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Violent Protests Ease in Iraqi Kurdistan, Anger Remains


People are seen outside the Directorate of province building after it was set on fire by Kurdish protesters in Pera magroon district in Sulaimaniyah, Iraq, Dec. 19, 2017.

Violent protests eased Wednesday in Iraq's semi-autonomous Kurdish region, but concerns remained that the crisis could grow as opposition politicians quit Parliament and the government cracked down on media accused of fomenting the unrest.

The protests began mostly peacefully Monday over unpaid wages, poor services and government corruption but turned violent Tuesday as security forces tried to prevent people from gathering. Several people were killed as security forces opened fire with rubber bullets and tear gas. The United Nations called for calm and restraint.

Curfews were imposed in several areas. The Ministry of Culture said Wednesday that it had suspended NRT's Kurdish and Arabic services for a week to "stop chaos" and force media to commit to the "ethics of journalism."

Karwan Anwar, secretary of the journalist syndicate in Sulaimania and editor in chief of PUK Media told VOA's Kurdish Service that NRT violated journalistic principles by airing interviews with people who encouraged attacks on government offices and private property.

Kurdish protesters attend a rally against the Kurdish Regional Government (KRG) in Sulaimaniyah, Iraq Dec. 18, 2017.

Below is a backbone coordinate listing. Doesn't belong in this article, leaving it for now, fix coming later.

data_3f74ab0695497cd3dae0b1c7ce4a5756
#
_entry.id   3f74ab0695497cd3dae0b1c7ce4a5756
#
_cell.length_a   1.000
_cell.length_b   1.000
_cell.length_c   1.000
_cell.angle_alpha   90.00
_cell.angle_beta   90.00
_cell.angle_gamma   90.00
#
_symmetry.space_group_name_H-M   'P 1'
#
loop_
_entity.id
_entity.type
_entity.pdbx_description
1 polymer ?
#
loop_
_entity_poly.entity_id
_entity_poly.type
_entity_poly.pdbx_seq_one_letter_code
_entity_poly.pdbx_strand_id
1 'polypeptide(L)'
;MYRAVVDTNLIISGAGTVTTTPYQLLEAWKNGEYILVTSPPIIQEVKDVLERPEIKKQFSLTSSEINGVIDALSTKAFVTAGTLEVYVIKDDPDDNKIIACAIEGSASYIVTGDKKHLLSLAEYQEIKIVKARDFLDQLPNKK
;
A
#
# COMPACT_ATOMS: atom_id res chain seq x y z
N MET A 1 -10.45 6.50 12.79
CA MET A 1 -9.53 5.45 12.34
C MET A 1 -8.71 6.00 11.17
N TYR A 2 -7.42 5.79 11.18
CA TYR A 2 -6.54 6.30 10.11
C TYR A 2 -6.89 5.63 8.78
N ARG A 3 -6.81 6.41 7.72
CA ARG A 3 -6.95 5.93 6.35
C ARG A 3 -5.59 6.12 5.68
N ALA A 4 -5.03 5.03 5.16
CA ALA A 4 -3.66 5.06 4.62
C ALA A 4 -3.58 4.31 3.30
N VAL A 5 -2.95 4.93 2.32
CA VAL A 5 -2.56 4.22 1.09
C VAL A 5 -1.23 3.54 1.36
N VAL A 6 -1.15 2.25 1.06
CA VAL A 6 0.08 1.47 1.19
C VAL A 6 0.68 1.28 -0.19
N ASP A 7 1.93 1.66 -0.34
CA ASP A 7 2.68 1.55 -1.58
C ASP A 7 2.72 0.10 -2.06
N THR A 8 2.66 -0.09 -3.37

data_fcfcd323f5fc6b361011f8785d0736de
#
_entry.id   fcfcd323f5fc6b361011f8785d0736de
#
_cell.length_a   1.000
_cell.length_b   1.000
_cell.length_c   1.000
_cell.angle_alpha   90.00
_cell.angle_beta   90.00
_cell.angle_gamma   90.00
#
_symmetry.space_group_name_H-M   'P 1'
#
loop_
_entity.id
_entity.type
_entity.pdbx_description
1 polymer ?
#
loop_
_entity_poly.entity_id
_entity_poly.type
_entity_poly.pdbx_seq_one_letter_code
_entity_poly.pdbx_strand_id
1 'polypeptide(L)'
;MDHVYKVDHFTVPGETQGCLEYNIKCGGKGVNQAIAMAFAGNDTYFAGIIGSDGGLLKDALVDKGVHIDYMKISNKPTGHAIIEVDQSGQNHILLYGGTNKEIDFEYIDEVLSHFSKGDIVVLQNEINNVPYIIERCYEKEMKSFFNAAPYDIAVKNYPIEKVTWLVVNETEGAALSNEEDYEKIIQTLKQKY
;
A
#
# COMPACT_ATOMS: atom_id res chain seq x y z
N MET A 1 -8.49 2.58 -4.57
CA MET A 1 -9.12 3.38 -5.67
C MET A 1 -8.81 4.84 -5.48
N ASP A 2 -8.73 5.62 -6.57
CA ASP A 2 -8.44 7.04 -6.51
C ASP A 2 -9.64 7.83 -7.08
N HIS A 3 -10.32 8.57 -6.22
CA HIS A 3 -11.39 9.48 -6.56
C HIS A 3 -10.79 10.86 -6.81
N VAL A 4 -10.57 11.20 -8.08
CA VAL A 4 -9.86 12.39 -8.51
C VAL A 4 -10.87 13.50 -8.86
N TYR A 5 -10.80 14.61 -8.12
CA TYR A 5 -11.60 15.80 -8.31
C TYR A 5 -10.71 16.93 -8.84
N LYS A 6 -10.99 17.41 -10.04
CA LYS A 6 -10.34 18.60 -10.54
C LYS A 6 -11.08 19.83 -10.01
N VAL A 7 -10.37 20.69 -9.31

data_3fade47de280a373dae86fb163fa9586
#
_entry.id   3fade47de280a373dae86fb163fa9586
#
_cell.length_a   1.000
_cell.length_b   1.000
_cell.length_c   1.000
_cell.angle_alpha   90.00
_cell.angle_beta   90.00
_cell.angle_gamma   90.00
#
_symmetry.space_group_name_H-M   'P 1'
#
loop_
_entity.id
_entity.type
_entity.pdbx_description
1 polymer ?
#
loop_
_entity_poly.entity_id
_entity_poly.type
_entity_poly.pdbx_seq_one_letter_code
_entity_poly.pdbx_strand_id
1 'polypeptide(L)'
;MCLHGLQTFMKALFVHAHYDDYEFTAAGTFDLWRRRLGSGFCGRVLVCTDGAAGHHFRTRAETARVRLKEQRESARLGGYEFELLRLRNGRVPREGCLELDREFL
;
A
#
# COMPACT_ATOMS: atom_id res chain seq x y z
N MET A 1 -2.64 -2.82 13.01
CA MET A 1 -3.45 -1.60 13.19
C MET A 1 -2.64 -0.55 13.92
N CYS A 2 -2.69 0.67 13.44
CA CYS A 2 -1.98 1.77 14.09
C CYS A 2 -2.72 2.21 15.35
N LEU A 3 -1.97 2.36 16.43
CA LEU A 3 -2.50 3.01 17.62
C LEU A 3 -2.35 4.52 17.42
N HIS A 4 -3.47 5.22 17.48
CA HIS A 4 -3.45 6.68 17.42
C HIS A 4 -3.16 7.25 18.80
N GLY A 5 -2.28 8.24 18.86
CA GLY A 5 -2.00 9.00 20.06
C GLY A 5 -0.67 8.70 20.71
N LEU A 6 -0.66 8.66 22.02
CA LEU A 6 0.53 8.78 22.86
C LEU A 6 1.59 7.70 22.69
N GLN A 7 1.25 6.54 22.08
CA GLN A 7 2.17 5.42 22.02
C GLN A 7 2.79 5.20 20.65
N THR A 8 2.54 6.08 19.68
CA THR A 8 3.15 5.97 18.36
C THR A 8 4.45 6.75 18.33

Kurdish protesters attend a rally against the Kurdish Regional Government (KRG) in Sulaimaniyah, Iraq Dec. 18, 2017.

Westganews.net reported the abduction of Sarkawt Shamsulddin, NRT TV's Washington bureau chief in Sulaimania after he reported live on Facebook about the suspension and arrest of Shaswar Abdulwahid, owner of Nalia group of companies and Nalia Radio and Television (NRT), for allegedly promoting violent protests in the province.

The U.S. Embassy in Baghdad issued a statement supporting "freedom of expression in Iraq as a key component of the country's democratic foundation."

"It is the duty of the Iraqi government and the Kurdistan Regional Government to protect the freedom of the press and to allow media to exercise their profession responsibly," the embassy statement said. "The United States believes that more voices, not fewer, are needed for democracy to flourish in Iraq and elsewhere in the region."

The U.N. Assistance Mission for Iraq, known as UNAMI, urged Kurdish security forces "to exercise maximum restraint in dealing with the demonstrators.''

The mayor of the town of Rania, Hiwa Qarani, told The Associated Press on Wednesday that at least two civilians were killed and 80 wounded the day before.

Kurdish protesters run away from tear gaz during a rally against the Kurdistan Regional Government (KRG) in Sulaimaniyah, Iraq, Dec. 18, 2017.
Kurdish protesters run away from tear gaz during a rally against the Kurdistan Regional Government (KRG) in Sulaimaniyah, Iraq, Dec. 18, 2017.

The situation in Iraq's Kurdistan has deteriorated since it voted overwhelmingly to pursue independence from Iraq and ran into punitive measures from the Iraqi government.

Although the demonstrators are directing their demands at the Iraqi government, they say they have lost faith in the Kurdistan government and are demanding that it resign.

"We are here to demand our legitimate rights and our livelihood," one protester said. "This government has not kept the promises it made. This Kurdish government lacks the basic requirements of governing."

Two parties removed their legislators from the provincial government Wednesday, and the parliamentary speaker resigned in response to the violence.

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